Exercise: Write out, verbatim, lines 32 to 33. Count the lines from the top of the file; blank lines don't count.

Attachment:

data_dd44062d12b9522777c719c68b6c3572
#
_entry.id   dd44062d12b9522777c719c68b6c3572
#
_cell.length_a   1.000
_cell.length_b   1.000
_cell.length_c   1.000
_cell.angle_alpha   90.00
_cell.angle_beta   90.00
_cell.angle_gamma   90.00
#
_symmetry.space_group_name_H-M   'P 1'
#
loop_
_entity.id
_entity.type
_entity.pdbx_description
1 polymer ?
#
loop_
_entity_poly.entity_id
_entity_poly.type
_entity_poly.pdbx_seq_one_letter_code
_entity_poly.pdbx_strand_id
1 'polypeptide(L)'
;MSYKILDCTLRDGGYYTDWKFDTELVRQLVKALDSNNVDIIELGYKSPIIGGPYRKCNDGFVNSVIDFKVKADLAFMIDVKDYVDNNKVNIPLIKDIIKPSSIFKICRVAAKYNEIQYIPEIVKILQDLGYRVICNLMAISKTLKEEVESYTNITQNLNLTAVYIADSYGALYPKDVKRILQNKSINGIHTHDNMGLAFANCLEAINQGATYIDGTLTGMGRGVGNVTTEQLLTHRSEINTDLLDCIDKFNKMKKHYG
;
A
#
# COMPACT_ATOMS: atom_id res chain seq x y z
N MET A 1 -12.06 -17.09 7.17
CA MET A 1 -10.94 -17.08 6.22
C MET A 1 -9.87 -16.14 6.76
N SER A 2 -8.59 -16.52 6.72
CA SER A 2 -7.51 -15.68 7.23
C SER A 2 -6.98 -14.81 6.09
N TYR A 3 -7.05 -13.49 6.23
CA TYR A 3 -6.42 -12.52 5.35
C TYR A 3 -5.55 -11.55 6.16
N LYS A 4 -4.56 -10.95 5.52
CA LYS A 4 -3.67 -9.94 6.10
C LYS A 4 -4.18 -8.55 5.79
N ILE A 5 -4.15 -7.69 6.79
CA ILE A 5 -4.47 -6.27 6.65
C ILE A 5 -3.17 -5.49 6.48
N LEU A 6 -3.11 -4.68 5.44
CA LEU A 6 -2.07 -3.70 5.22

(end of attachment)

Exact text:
CA MET A 1 -10.94 -17.08 6.22
C MET A 1 -9.87 -16.14 6.76